But the peasants also needed land, especially after Hurricane Mitch in 1998, which left many families destitute. From that point on, peasant farmers created a large number of cooperative agricultural ventures on Agrarian Reform lands which benefited more than 20,000 people. Beginning in 2000, after drawn-out and fruitless negotiations, the peasants decided to recover their lands, initiating a process of taking back lands planted with oil palm which they claimed as their own. (3)

The land conflict intensified against an increasingly polarized political backdrop, until the most conservative sectors staged a coup d'état in 2009. The new government of right-wing Porfirio Lobo did not provide a solution for the needs of the peasants. It was then that the peasant organizations launched a major offensive to recover more than 20,000 hectares of land. The reaction was swift: as the peasant mobilization grew stronger, the repression, torture and murder of peasant farmers were stepped up. The perpetrators were different actors in the service of large landholders in the region.

Although the situation now appears to have been normalized, the tension in the Bajo Aguán continues, and the repression of the peasant movement – organized in the struggle to defend their right to the land – has expanded in a context of total impunity. Those responsible for these crimes and human rights violations have never been charged.

"After the coup, human rights violations have grown much worse here, because there have been more murders. These are no longer sporadic murders, but are now carried out continuously. The problem is that the authorities have always governed for the oligarchy, for the big business owners. And so here, for the neediest people, for the poorest, there is no justice. This is the problem that the peasants have faced. They have been murdered, they have been shot at, and they have been persecuted," Haydee Sarabia, general secretary of the Coordinating Committee of Popular Organizations of the Aguán Valley (COPA), declares in the video.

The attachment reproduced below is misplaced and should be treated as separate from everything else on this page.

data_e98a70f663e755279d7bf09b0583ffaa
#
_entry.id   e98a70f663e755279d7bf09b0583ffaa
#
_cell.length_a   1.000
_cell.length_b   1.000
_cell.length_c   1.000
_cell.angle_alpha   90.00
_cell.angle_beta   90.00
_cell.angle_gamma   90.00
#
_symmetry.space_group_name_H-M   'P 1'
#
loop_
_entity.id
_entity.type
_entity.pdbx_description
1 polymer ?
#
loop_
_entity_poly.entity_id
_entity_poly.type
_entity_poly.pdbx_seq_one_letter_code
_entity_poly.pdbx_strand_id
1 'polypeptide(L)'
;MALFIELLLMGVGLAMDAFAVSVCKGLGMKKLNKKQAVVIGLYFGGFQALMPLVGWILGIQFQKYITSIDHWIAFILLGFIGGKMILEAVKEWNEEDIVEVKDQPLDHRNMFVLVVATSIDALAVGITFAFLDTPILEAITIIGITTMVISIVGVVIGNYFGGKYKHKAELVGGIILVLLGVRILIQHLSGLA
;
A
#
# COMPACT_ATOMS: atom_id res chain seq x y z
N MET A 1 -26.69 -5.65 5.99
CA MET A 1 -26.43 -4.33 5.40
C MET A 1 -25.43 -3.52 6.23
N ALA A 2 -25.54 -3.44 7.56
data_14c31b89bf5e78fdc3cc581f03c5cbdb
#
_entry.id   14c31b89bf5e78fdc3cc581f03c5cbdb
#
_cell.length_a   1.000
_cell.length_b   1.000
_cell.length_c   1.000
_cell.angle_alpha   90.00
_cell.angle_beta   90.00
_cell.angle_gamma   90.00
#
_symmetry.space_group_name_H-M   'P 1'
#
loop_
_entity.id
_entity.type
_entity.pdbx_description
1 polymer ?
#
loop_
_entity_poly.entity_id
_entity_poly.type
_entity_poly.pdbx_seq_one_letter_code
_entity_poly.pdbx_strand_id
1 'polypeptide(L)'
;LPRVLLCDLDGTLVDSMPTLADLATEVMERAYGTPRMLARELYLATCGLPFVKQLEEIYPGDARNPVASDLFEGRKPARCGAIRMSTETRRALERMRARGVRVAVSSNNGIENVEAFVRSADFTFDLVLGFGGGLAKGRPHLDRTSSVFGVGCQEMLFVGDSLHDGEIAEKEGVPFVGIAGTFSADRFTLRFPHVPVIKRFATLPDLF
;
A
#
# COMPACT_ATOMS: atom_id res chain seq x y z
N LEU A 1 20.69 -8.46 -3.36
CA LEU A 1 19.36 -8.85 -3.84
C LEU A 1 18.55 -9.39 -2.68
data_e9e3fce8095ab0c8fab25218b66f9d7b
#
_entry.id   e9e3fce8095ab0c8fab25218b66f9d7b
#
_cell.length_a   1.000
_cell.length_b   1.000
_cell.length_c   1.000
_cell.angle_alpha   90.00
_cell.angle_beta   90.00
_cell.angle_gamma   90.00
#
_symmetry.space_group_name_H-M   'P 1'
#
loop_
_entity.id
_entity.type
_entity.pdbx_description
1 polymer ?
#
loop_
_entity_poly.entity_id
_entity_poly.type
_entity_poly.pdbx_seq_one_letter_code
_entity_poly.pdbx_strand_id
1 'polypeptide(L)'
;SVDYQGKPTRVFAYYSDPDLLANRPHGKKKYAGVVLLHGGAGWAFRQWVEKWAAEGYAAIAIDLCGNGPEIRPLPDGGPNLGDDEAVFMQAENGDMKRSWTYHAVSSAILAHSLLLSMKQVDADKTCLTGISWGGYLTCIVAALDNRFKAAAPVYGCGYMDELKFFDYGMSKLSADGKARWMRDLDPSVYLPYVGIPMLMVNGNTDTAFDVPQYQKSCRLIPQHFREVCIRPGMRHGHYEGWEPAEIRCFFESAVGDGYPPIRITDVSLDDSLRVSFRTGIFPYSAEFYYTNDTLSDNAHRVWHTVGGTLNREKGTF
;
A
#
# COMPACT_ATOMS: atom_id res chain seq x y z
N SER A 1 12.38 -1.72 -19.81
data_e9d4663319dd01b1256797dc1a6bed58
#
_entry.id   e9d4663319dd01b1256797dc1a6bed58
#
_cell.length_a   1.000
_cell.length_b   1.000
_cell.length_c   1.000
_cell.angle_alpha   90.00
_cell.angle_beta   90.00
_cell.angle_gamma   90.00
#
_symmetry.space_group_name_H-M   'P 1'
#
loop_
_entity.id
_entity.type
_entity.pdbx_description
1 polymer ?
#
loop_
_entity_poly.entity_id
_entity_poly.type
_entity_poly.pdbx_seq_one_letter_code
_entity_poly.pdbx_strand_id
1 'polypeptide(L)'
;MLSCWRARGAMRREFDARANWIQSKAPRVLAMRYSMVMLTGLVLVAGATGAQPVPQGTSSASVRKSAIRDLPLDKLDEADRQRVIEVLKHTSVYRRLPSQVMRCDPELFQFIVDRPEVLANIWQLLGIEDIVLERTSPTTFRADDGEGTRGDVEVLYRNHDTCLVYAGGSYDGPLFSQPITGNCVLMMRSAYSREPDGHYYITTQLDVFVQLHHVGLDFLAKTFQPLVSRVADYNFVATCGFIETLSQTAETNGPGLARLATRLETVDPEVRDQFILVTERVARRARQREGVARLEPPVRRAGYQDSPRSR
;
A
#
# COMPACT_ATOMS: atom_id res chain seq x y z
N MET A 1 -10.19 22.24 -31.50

According to Gilberto Ríos of FIAN Honduras, the large landholders "have also created a private army with security guards who at some point could even be considered mercenaries. They capture, torture and investigate as if they were a state institution. Most of the murders that have occurred in the Bajo Aguán have been attributed to the security guards."

But, despite the repression, peasant farmers continue to organize in the Bajo Aguán, defending their right to the land. "We have many peasant comrades who have died for the same cause, because our crime is that of fighting back, of reclaiming our rights, our lands, where as peasant farmers we grew corn, beans, cassava, all those things, and suddenly the landowner doesn't want us to, he says that we peasants cannot cultivate our land. But that is why we are fighting, and we will continue to fight with our banner held high," declares Francisco Correa, of the Nueva Vida community.

1.- Video produced by Alba Sud and Rel-UITA, with the collaboration of the World Rainforest Movement (WRM), FIAN International and the Coordinating Committee of Popular Organizations of the Aguán Valley (COPA). The video is available in Spanish at: http://wrm.org.uy/paises/Honduras/Grito_por_la_Tierra.html
The video will soon also be available in English, French and Portuguese. 
2.- See "Monocultivo: Un ataque directo a la soberanía alimentaria. Fue presentado video sobre el Bajo Aguán" 
http://www6.rel-uita.org/agricultura/alimentos/soberania_alimentaria/monocultivo-ataque_directo_a_la_soberania_alimentaria.htm
3.- See WRM Bulletin 176 http://www.wrm.org.uy/boletin/176/Honduras.html